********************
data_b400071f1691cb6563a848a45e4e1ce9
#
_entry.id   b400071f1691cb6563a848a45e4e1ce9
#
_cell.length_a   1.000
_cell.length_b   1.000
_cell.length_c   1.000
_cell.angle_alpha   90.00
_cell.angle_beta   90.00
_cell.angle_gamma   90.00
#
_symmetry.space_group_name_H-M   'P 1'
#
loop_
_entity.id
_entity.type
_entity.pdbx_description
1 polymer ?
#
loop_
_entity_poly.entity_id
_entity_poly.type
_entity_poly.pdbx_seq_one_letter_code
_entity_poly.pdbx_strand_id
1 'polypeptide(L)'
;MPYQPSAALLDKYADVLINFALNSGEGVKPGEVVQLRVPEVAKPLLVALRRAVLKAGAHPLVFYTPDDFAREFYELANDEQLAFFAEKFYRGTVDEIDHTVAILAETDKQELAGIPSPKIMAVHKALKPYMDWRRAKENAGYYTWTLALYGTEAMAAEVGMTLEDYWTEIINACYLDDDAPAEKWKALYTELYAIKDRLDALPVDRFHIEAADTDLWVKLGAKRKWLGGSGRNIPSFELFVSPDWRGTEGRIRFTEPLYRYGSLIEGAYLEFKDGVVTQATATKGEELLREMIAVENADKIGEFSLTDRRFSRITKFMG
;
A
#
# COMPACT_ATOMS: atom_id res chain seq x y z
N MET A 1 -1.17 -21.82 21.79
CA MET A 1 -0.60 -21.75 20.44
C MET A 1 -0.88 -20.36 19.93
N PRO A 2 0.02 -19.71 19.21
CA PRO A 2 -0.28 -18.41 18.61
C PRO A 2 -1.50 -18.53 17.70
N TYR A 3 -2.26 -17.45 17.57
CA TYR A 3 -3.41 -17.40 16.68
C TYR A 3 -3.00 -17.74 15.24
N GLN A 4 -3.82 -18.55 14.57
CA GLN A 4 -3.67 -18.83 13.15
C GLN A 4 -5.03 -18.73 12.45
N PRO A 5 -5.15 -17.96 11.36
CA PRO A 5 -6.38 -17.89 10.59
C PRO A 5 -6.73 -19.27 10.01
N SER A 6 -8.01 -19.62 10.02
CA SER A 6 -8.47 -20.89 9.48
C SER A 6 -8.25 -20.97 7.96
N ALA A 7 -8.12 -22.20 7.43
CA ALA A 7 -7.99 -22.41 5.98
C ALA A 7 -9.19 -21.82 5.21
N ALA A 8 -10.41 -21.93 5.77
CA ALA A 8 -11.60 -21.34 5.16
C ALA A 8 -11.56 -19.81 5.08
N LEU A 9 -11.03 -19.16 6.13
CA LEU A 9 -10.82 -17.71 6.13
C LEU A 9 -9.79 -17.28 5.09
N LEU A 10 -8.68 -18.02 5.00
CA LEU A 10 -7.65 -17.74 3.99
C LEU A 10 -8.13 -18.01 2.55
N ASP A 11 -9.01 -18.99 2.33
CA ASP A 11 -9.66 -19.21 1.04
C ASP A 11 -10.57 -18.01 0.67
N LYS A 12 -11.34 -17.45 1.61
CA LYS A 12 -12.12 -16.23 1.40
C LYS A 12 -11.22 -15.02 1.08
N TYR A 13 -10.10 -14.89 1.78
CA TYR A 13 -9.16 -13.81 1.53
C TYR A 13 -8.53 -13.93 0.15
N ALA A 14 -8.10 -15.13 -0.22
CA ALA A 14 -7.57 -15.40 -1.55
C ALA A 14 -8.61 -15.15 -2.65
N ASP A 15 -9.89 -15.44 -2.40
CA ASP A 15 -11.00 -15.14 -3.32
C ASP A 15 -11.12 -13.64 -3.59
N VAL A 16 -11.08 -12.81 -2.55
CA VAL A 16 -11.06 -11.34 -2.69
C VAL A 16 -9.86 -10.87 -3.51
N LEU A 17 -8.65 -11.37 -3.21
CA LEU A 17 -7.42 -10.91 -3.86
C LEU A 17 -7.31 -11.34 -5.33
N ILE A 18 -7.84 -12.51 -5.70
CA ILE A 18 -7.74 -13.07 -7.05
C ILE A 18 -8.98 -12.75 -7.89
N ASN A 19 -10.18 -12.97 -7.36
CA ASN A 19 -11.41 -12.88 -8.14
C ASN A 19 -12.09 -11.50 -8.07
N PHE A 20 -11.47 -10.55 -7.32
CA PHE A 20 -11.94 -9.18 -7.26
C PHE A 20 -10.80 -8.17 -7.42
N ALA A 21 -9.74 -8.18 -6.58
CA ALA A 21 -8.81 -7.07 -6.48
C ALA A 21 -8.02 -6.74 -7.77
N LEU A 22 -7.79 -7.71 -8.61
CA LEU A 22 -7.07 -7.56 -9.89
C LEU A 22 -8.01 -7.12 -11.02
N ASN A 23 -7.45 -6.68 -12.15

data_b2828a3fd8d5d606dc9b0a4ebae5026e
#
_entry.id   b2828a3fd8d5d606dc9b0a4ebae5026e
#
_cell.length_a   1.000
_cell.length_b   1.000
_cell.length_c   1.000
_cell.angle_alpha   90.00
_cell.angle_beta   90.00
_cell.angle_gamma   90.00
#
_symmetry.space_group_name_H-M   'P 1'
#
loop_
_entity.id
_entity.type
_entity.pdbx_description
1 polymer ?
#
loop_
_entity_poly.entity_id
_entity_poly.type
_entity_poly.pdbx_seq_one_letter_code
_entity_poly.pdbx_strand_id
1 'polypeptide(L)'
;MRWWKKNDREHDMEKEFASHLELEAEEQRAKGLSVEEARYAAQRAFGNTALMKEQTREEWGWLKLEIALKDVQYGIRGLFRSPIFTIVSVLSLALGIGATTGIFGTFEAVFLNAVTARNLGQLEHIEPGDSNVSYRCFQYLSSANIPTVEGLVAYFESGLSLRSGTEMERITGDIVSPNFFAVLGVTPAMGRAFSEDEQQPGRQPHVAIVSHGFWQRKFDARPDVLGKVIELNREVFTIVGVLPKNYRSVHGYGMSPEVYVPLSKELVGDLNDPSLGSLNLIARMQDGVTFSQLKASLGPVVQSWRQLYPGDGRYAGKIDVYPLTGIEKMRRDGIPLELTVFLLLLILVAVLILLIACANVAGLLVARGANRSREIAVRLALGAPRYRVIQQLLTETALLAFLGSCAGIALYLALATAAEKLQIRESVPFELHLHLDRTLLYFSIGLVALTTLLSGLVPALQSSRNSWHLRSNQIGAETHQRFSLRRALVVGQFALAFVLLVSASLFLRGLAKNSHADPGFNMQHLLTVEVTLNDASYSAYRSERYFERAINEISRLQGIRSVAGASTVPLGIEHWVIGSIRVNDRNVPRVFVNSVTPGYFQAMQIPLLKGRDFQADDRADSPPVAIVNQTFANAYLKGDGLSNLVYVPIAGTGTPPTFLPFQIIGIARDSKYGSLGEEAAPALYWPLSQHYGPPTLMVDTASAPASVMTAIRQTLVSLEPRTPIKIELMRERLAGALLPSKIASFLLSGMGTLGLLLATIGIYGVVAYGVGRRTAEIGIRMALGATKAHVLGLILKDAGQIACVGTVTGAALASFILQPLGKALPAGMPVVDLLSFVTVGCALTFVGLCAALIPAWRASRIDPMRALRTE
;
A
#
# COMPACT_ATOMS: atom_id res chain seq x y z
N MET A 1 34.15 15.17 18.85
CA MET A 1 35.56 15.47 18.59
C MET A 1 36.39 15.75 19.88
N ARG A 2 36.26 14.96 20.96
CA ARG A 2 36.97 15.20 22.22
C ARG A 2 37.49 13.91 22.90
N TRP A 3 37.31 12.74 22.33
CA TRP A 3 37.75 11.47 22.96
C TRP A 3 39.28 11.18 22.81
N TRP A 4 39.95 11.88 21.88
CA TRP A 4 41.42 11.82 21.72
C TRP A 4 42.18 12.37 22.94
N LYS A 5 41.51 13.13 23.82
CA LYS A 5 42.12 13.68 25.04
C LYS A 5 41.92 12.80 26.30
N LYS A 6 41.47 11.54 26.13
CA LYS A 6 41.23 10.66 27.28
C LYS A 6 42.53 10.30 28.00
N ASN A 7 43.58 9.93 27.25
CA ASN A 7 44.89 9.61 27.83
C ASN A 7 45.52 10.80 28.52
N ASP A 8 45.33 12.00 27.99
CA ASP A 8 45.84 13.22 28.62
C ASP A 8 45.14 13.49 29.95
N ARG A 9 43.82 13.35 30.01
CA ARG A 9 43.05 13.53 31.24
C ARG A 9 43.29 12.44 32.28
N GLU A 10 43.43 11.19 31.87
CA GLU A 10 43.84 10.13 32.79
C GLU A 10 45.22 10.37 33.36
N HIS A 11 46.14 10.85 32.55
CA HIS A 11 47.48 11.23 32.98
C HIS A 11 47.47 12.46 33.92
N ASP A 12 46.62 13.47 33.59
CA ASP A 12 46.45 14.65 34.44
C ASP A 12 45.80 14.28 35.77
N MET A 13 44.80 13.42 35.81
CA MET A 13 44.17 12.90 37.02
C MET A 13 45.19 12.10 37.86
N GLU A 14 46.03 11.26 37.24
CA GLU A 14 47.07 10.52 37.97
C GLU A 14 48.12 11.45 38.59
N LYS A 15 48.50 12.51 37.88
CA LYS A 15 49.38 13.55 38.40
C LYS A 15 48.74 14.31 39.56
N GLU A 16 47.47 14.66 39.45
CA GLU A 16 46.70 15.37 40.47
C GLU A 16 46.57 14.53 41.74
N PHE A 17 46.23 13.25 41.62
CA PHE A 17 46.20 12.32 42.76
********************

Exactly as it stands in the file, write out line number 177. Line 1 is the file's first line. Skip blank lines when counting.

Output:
CA PHE A 17 46.20 12.32 42.76